Ensuring your workers are eligible to work in the UK

Compliance checks and penalties for immigration offences

Police and immigration officers have certain powers to enter business premises where they believe an immigration offence is being committed.

For the more serious immigration offences, an employer may be fined and/or prosecuted.

Compliance checks of sponsor businesses

If you are applying to become a licensed sponsor under the points-based system, the UK Border Agency (UKBA) may carry out checks before making a decision on your sponsorship application. You may also be visited by one of their visiting officers as part of this process.

The UKBA may also conduct checks and/or visits after you have been granted a sponsor licence.

Such checks/visits are carried out to make sure that the information you have given on the sponsorship application is accurate and that you are fulfilling all of the duties required of you as a licensed sponsor.

For more information, read guidance on sponsor applications on the UKBA website.

See our guide on employing migrants - an overview.

Compliance checks for immigration offences

The police and immigration officers have the power to arrest and remove an individual who:

  • has entered the UK unlawfully
  • no longer has the right to be in the UK

The police and immigration officers also have the power to:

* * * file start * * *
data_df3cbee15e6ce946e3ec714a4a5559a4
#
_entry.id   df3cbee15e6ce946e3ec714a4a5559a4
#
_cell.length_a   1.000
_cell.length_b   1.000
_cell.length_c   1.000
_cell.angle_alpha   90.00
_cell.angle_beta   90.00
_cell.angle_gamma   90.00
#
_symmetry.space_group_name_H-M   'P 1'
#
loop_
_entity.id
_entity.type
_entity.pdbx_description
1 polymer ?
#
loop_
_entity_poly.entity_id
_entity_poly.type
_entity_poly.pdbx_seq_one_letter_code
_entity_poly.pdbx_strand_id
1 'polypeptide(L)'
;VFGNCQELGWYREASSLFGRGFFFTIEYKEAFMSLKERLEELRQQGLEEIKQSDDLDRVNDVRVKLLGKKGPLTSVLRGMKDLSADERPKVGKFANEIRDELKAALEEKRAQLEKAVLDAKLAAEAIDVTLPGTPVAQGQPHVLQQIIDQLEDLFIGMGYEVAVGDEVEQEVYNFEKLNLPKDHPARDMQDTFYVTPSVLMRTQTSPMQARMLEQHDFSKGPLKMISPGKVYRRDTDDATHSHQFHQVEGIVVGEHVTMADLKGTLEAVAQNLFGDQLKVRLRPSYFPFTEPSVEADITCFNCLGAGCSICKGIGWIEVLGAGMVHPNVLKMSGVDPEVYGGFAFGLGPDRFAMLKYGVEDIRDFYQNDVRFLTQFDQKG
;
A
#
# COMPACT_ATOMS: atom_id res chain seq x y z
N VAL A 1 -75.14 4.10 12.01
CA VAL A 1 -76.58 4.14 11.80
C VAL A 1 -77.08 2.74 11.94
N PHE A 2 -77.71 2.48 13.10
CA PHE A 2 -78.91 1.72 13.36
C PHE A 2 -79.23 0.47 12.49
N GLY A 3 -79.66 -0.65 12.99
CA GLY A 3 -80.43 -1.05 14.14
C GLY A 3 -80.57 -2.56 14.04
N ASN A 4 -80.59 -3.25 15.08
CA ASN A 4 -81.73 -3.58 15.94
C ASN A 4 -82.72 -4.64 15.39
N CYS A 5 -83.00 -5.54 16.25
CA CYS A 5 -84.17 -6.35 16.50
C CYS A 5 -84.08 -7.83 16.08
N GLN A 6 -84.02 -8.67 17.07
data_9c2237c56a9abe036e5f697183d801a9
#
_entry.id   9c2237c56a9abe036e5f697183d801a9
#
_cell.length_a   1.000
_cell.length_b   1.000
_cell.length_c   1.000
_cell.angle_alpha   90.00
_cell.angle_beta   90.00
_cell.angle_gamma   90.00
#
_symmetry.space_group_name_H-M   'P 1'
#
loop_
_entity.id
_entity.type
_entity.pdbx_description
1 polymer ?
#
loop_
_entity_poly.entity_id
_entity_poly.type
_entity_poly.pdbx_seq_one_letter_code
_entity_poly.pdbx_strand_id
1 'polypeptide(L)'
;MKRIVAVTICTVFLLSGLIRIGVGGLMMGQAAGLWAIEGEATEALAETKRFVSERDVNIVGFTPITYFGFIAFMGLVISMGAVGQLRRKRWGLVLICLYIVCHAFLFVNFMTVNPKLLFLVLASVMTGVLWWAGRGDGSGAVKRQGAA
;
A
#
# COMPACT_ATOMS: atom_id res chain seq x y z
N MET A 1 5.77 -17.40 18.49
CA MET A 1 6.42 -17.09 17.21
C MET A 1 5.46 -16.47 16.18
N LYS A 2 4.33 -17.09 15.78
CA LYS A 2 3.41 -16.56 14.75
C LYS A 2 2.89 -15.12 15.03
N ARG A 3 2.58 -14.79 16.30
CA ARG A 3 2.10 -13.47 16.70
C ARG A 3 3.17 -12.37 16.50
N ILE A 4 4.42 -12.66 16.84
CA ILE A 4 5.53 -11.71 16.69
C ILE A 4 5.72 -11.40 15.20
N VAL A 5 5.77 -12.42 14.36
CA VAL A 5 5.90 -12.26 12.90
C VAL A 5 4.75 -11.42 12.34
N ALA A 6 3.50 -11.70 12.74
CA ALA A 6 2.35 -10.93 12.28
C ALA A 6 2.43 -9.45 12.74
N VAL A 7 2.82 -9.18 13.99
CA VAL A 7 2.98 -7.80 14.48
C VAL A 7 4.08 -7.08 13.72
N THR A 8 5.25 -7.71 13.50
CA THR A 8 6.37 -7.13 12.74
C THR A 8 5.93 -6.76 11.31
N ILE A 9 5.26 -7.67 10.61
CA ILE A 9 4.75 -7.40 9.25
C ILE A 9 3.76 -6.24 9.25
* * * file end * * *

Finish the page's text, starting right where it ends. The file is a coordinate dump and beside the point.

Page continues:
• enter premises, including business premises, to arrest such individuals
  • search, and in some cases seize, personnel records

However, this only applies when the individual is working and the police and immigration officers reasonably believe that the individual and/or their employer have committed an immigration offence.

Find guidance on immigration officers' powers when seeking to enter business premises on the UKBA website.

You can also read about how to complain about the conduct of an immigration officer on the UKBA website.

Penalties for immigration offences

If they are found to have committed an immigration offence, employers may face any or a combination of the sanctions below. They may:

  • receive a written warning or a fine (known as a 'civil penalty') for employing an illegal worker
  • be prosecuted and fined for employing an unregistered A8 national prior to 1 April 2011 or an unauthorised A2 national with no permission to work in the UK
  • be prosecuted for facilitation/trafficking
  • be prosecuted for the procuring/use of fraudulent identity documents
  • be prosecuted for knowingly employing an illegal migrant worker
  • be disbarred as a company director/officer as a result of prosecution

For more information on A8 and A2 nationals, see our guide on employing migrants - an overview.

If the employer is a sponsor under the points-based system, they may also:

  • be downgraded on the points-based system sponsorship register
  • have their sponsor licence cancelled and be removed from the points-based system sponsorship register

Subjects covered in this guide

UKBA Sponsorship and Employers' Helpline

0300 123 4699


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UK Border Agency